SECTION EDITOR: SAMIR S. SHAH, MD, MSCE
The patient's chest radiograph shows a congenital diaphragmatic hernia (CDH) with herniation of bowel loops (Figure [arrow]) into the right hemithorax, shifting the heart and mediastinum to the left side. A relatively gasless abdomen is also observed. To rule out diaphragmatic eventration, an ultrasonogram was obtained that confirmed the presence of a posterior right-sided CDH. The right lobe of the liver was not herniated. There was no associated hydrothorax, nor were there ascites.
A CDH affects 1 in every 2000 to 4000 live births.1 Most of the cases occur sporadically, and usually no familial link can be identified. However, there have been reports of familial cases with autosomal recessive, autosomal dominant, and X-linked inheritance patterns; a karyotype may also show chromosomal anomalies.2- 4 This well-known structural anomaly is diagnosed prenatally in about 50% of cases. A CDH occurred on the left side in 88% of cases, on the right side in 10% of cases, and bilaterally in 2% of cases. Although a CDH is usually a disorder that occurs in newborns, up to 10% of cases have occurred after this newborn period and may even occur during adulthood. The classic presentation of patients with CDH is the development of respiratory distress in the first few hours or days of birth; this respiratory distress is due to a defect in the muscular portion or the tendon of the diaphragm, to pulmonary hypoplasia, and to pulmonary hypertension.5 A late presenting CDH may manifest as dyspnea, chest pain, abdominal pain, nausea, vomiting, and dysphagia. The diagnosis is occasionally noted incidentally during chest radiography performed for symptoms unrelated to the CDH.6,7 With the surgical repair of a diaphragmatic defect, whether during the first 24 hours or later, nearly half of the patients with a prenatally or postnatally diagnosed CDH can survive.8 On the other hand, the outcome for patients with a late presentation of CDH is extremely good, with low or no mortality.1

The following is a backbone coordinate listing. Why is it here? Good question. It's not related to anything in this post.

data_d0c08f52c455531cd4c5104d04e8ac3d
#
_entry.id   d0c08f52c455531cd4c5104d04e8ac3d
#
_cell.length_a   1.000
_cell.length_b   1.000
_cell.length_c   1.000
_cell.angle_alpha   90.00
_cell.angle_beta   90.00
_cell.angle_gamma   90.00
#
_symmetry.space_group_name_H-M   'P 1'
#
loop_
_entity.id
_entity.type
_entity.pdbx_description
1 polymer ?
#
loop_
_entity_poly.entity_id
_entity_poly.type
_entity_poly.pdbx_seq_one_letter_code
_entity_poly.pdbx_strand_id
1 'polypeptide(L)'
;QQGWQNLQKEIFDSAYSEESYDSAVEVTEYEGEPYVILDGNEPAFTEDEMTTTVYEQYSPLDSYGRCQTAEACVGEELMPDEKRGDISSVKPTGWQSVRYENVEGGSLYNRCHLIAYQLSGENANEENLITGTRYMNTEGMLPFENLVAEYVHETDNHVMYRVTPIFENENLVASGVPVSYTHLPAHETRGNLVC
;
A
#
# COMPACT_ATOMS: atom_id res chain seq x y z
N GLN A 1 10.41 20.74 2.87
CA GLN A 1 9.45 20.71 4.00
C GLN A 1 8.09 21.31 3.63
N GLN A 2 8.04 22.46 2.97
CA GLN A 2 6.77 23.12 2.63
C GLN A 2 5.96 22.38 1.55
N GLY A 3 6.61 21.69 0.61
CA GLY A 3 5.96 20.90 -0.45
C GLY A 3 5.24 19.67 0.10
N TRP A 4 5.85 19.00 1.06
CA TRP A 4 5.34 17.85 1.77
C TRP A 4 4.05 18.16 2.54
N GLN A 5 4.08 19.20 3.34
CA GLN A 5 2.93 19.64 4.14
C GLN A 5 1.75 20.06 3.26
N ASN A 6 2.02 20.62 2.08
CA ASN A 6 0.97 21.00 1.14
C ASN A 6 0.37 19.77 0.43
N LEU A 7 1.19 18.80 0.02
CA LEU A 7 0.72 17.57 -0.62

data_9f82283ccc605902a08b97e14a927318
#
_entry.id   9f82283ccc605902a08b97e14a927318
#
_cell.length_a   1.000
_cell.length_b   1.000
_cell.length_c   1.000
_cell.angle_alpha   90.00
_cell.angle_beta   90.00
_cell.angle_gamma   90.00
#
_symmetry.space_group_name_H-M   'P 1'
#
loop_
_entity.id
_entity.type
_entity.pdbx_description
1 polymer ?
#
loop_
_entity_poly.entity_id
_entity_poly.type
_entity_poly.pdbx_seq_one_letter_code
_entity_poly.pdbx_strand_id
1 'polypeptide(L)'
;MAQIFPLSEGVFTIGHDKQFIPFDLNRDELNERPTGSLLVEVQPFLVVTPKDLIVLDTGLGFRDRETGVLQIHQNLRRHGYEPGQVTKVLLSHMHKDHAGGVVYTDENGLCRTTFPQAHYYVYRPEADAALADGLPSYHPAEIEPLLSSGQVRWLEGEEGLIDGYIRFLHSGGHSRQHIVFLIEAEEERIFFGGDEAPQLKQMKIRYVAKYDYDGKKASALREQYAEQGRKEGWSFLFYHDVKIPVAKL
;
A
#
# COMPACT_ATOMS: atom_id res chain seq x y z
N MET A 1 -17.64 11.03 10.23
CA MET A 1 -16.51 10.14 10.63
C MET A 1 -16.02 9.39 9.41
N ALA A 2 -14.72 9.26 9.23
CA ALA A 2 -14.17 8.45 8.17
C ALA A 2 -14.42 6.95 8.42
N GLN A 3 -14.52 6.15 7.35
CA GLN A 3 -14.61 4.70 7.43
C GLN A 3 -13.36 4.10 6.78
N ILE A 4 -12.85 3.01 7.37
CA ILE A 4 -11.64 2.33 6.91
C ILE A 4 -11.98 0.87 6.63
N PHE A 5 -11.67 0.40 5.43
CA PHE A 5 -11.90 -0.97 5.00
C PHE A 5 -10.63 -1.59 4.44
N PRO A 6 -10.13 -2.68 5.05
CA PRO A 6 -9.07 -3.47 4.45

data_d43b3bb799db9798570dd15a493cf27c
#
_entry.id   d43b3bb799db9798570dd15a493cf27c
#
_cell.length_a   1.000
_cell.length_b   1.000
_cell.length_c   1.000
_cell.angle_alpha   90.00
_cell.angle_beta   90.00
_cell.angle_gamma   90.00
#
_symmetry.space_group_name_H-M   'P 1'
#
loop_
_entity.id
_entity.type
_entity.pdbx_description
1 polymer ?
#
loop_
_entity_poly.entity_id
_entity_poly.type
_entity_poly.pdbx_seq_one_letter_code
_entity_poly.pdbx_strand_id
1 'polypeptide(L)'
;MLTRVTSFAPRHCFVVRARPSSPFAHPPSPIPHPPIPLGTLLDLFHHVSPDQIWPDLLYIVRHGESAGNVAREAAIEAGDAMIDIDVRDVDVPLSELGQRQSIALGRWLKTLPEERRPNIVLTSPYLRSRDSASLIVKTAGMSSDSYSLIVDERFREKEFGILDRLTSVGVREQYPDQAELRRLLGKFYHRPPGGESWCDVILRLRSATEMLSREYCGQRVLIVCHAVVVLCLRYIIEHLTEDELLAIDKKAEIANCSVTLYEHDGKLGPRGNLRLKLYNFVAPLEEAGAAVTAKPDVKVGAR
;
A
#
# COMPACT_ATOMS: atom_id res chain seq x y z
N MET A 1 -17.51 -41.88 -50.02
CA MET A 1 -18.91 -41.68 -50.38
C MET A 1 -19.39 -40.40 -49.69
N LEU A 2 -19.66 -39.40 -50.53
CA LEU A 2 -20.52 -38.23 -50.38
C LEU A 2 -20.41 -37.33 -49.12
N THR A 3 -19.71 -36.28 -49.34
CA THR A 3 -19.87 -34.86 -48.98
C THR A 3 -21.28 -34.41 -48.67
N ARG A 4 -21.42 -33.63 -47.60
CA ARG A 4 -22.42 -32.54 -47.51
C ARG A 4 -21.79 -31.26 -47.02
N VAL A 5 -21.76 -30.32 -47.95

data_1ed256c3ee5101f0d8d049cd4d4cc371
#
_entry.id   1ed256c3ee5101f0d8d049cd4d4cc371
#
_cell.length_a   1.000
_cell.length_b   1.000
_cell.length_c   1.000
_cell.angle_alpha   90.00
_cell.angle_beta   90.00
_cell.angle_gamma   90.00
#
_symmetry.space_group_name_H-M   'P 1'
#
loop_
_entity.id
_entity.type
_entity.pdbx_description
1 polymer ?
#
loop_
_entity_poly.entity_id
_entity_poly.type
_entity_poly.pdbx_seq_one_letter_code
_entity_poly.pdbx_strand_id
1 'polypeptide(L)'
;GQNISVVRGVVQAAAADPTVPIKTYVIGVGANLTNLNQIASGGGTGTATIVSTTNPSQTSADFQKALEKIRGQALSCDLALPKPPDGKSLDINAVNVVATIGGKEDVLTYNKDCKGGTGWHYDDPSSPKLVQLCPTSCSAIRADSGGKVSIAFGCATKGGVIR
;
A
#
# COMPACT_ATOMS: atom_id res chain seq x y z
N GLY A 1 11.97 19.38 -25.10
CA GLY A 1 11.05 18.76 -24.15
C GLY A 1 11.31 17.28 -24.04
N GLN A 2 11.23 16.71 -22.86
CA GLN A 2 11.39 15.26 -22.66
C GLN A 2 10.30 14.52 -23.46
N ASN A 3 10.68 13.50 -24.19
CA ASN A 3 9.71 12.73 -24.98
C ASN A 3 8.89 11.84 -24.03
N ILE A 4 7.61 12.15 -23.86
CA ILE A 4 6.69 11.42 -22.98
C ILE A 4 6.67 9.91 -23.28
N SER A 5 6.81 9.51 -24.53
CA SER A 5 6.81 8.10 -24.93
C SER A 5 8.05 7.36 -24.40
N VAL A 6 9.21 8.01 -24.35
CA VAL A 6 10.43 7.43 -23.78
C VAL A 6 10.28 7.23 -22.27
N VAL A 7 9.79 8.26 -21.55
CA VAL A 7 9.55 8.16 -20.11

An association with other organ malformations is seen in nearly 40% of cases. Cardiac anomalies are the most common organ malformations associated with CDH9,10; in the present case, a patent foramen ovale was observed during echocardiography. In addition, spinal, gastrointestinal, chromosomal, and pulmonary malformations are also associated with CDH.9,11,12 In our Figure, scoliosis (double-headed arrow), hemivertebrae (asterisks), and diaphragmatic hernia (arrow) are readily seen on the chest radiograph. The abnormal positioning of the stomach may be helpful in differentiating a CDH from those few cases of congenital pulmonary airway malformation, previously known as congenital cystic adenomatoid malformation, in which the cysts are large enough to mimic the air-filled intestinal loops. In congenital pulmonary airway malformation of the lungs, the stomach and bowel are in normal position and have a normal appearance.13 Although most CDHs (90%) occur on the left side, there is no relation between the side of a CDH and the presence of a major anomaly.9
At the time of hospital admission, the patient was in good general condition with no respiratory distress, cardiac failure, or developmental difficulty. The patient underwent surgical repair and had an uneventful postoperative recovery.
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Correspondence: Seyed Behzad Jazayeri, MD, Children's Medical Center, Tehran University of Medical Sciences, Poursina Ave Keshavarz Blvd, Tehran 1417613151, Iran (firstname.lastname@example.org).
Accepted for Publication: June 14, 2012.
Author Contributions:Study concept and design: Jazayeri. Acquisition of data: Shahlaee. Drafting of the manuscript: Jazayeri. Critical revision of the manuscript for important intellectual content: Shahlaee. Study supervision: Shahlaee.
Financial Disclosure: None reported.
Picture of the Month—Diagnosis. Arch Pediatr Adolesc Med. 2012;166(10):960. doi:10.1001/archpedi.166.10.960